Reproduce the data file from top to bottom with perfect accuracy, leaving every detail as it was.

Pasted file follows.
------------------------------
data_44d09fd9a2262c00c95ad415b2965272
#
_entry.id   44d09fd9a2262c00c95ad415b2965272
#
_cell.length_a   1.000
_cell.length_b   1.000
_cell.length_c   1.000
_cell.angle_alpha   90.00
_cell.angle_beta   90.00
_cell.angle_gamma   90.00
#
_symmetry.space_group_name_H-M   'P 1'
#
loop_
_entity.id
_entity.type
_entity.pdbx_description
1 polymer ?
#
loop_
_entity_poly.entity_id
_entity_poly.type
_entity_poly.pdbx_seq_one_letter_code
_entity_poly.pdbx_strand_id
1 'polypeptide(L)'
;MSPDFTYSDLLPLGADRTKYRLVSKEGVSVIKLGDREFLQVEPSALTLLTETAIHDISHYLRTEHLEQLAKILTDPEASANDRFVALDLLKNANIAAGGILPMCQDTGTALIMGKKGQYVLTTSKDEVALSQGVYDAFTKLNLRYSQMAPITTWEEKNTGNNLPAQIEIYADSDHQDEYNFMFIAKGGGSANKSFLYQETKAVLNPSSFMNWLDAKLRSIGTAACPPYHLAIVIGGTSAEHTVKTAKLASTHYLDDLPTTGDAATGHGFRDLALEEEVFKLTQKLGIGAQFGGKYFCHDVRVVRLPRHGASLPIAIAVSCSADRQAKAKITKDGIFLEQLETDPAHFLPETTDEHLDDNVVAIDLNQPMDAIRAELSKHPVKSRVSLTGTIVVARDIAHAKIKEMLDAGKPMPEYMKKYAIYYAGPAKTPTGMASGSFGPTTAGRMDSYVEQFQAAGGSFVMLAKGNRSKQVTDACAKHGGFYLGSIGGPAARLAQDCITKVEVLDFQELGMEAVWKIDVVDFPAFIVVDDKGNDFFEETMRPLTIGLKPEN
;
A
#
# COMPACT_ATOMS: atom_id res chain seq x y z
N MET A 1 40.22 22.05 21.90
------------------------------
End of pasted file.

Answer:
data_44d09fd9a2262c00c95ad415b2965272
#
_entry.id   44d09fd9a2262c00c95ad415b2965272
#
_cell.length_a   1.000
_cell.length_b   1.000
_cell.length_c   1.000
_cell.angle_alpha   90.00
_cell.angle_beta   90.00
_cell.angle_gamma   90.00
#
_symmetry.space_group_name_H-M   'P 1'
#
loop_
_entity.id
_entity.type
_entity.pdbx_description
1 polymer ?
#
loop_
_entity_poly.entity_id
_entity_poly.type
_entity_poly.pdbx_seq_one_letter_code
_entity_poly.pdbx_strand_id
1 'polypeptide(L)'
;MSPDFTYSDLLPLGADRTKYRLVSKEGVSVIKLGDREFLQVEPSALTLLTETAIHDISHYLRTEHLEQLAKILTDPEASANDRFVALDLLKNANIAAGGILPMCQDTGTALIMGKKGQYVLTTSKDEVALSQGVYDAFTKLNLRYSQMAPITTWEEKNTGNNLPAQIEIYADSDHQDEYNFMFIAKGGGSANKSFLYQETKAVLNPSSFMNWLDAKLRSIGTAACPPYHLAIVIGGTSAEHTVKTAKLASTHYLDDLPTTGDAATGHGFRDLALEEEVFKLTQKLGIGAQFGGKYFCHDVRVVRLPRHGASLPIAIAVSCSADRQAKAKITKDGIFLEQLETDPAHFLPETTDEHLDDNVVAIDLNQPMDAIRAELSKHPVKSRVSLTGTIVVARDIAHAKIKEMLDAGKPMPEYMKKYAIYYAGPAKTPTGMASGSFGPTTAGRMDSYVEQFQAAGGSFVMLAKGNRSKQVTDACAKHGGFYLGSIGGPAARLAQDCITKVEVLDFQELGMEAVWKIDVVDFPAFIVVDDKGNDFFEETMRPLTIGLKPEN
;
A
#
# COMPACT_ATOMS: atom_id res chain seq x y z
N MET A 1 40.22 22.05 21.90